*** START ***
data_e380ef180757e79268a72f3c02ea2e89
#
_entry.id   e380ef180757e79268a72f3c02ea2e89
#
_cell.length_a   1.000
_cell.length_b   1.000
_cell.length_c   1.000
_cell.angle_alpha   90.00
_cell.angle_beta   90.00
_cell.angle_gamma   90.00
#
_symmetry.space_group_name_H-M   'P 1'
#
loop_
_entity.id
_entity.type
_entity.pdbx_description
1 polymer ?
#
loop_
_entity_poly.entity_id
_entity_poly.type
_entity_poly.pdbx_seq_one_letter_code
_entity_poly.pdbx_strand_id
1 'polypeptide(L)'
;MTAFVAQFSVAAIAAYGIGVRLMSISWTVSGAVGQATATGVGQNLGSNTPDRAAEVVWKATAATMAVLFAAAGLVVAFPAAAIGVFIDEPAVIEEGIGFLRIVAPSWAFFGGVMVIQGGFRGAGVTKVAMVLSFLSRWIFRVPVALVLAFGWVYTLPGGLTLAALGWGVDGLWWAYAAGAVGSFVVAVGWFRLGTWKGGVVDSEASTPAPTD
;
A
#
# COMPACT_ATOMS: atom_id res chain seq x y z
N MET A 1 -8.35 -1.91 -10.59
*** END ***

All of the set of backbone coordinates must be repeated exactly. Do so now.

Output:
data_e380ef180757e79268a72f3c02ea2e89
#
_entry.id   e380ef180757e79268a72f3c02ea2e89
#
_cell.length_a   1.000
_cell.length_b   1.000
_cell.length_c   1.000
_cell.angle_alpha   90.00
_cell.angle_beta   90.00
_cell.angle_gamma   90.00
#
_symmetry.space_group_name_H-M   'P 1'
#
loop_
_entity.id
_entity.type
_entity.pdbx_description
1 polymer ?
#
loop_
_entity_poly.entity_id
_entity_poly.type
_entity_poly.pdbx_seq_one_letter_code
_entity_poly.pdbx_strand_id
1 'polypeptide(L)'
;MTAFVAQFSVAAIAAYGIGVRLMSISWTVSGAVGQATATGVGQNLGSNTPDRAAEVVWKATAATMAVLFAAAGLVVAFPAAAIGVFIDEPAVIEEGIGFLRIVAPSWAFFGGVMVIQGGFRGAGVTKVAMVLSFLSRWIFRVPVALVLAFGWVYTLPGGLTLAALGWGVDGLWWAYAAGAVGSFVVAVGWFRLGTWKGGVVDSEASTPAPTD
;
A
#
# COMPACT_ATOMS: atom_id res chain seq x y z
N MET A 1 -8.35 -1.91 -10.59